We need to get internet access on top of a mountain, and all we have is a high voltage electrical line used to power a ski resort lightning system. We'd be able to get 220v outlets in each end, but we're unsure whether the homeplugs will be able to send signal as far as 1,5-2km, and if the power line will be suitable to transfer the signal.
What do you mean by high voltage?
If there are any transformers in the way, I don't think it will work at all.
If the 400V is just three phase with a neutral, then one of the phases should be able to carry the signal (although the range will vary from device to device).
1.5km is a long way, and I doubt that you'll get a signal. In fact, I would expect there to be 11kV (or whatever the local distrobution voltage is) to the mountain top and a pole-top transformer there.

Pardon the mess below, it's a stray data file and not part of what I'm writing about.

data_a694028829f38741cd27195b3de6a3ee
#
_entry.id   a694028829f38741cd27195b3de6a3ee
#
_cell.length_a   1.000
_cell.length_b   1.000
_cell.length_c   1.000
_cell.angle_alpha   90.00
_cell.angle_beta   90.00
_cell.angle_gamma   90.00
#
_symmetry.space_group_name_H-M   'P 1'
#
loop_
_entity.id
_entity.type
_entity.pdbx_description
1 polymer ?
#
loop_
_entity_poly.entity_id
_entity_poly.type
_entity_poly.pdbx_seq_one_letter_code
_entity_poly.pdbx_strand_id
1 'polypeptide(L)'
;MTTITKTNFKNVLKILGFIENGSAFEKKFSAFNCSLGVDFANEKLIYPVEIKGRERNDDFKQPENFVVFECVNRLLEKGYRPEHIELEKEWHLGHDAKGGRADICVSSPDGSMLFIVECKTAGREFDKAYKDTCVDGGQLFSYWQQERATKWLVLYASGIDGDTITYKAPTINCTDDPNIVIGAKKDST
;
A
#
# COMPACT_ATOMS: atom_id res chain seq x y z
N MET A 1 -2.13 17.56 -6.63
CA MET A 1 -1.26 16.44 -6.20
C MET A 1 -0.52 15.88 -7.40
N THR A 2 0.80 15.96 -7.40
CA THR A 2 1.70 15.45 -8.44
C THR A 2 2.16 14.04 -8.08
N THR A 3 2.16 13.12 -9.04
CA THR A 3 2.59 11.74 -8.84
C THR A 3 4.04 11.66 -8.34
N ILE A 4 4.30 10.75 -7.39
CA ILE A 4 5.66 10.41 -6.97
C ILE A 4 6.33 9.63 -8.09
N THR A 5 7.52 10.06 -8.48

Also, you would need both plugs to be on the same phase.
You may be better off with a directional WiFi link. Shouldn't be much interference up there, and mountaintops tend to be low on the obstacles.
The standard you need to dig though that this stuff is based on is called IEEE 1901. The limit on distance is 1.5km but I suspect someplace in the fine print there are other limitations. The largest issue I suspect is getting though the transformers. Most these do a very good job of blocking this signaling. The other issue you have is with that long a distance you are very likely to get other interference from external devices or maybe even the lighting being powered.
I am going to suspect it won't work mostly because of the distance but there are not a lot of other option that do not involve running fiber or putting up small wireless radio towers.